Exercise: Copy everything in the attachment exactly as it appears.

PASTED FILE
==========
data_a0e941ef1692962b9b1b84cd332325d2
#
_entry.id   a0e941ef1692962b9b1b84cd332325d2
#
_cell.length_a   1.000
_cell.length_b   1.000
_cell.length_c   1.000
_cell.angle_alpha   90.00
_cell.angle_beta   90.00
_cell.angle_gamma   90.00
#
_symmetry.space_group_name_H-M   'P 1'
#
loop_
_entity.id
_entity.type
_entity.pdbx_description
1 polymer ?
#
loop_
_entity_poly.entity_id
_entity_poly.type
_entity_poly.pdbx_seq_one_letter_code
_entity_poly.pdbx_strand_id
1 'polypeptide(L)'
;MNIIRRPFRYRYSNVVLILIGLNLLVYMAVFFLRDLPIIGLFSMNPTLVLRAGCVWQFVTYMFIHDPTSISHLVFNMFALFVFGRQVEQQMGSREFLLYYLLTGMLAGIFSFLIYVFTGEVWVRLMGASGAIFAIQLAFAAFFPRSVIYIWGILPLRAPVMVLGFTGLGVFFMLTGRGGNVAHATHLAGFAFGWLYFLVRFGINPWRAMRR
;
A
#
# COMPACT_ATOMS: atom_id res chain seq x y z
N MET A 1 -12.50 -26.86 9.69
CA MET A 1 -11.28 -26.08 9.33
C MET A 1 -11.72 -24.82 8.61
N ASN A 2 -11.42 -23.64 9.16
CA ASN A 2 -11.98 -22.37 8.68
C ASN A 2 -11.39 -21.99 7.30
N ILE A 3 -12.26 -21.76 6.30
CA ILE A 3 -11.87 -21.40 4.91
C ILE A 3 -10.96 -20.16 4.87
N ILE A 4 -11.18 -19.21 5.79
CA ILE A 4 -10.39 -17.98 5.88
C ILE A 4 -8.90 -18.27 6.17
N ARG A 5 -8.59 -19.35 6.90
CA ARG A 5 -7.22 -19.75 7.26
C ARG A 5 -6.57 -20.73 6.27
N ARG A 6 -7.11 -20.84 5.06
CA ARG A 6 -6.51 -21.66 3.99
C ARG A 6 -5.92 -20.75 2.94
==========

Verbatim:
data_a0e941ef1692962b9b1b84cd332325d2
#
_entry.id   a0e941ef1692962b9b1b84cd332325d2
#
_cell.length_a   1.000
_cell.length_b   1.000
_cell.length_c   1.000
_cell.angle_alpha   90.00
_cell.angle_beta   90.00
_cell.angle_gamma   90.00
#
_symmetry.space_group_name_H-M   'P 1'
#
loop_
_entity.id
_entity.type
_entity.pdbx_description
1 polymer ?
#
loop_
_entity_poly.entity_id
_entity_poly.type
_entity_poly.pdbx_seq_one_letter_code
_entity_poly.pdbx_strand_id
1 'polypeptide(L)'
;MNIIRRPFRYRYSNVVLILIGLNLLVYMAVFFLRDLPIIGLFSMNPTLVLRAGCVWQFVTYMFIHDPTSISHLVFNMFALFVFGRQVEQQMGSREFLLYYLLTGMLAGIFSFLIYVFTGEVWVRLMGASGAIFAIQLAFAAFFPRSVIYIWGILPLRAPVMVLGFTGLGVFFMLTGRGGNVAHATHLAGFAFGWLYFLVRFGINPWRAMRR
;
A
#
# COMPACT_ATOMS: atom_id res chain seq x y z
N MET A 1 -12.50 -26.86 9.69
CA MET A 1 -11.28 -26.08 9.33
C MET A 1 -11.72 -24.82 8.61
N ASN A 2 -11.42 -23.64 9.16
CA ASN A 2 -11.98 -22.37 8.68
C ASN A 2 -11.39 -21.99 7.30
N ILE A 3 -12.26 -21.76 6.30
CA ILE A 3 -11.87 -21.40 4.91
C ILE A 3 -10.96 -20.16 4.87
N ILE A 4 -11.18 -19.21 5.79
CA ILE A 4 -10.39 -17.98 5.88
C ILE A 4 -8.90 -18.27 6.17
N ARG A 5 -8.59 -19.35 6.90
CA ARG A 5 -7.22 -19.75 7.26
C ARG A 5 -6.57 -20.73 6.27
N ARG A 6 -7.11 -20.84 5.06
CA ARG A 6 -6.51 -21.66 3.99
C ARG A 6 -5.92 -20.75 2.94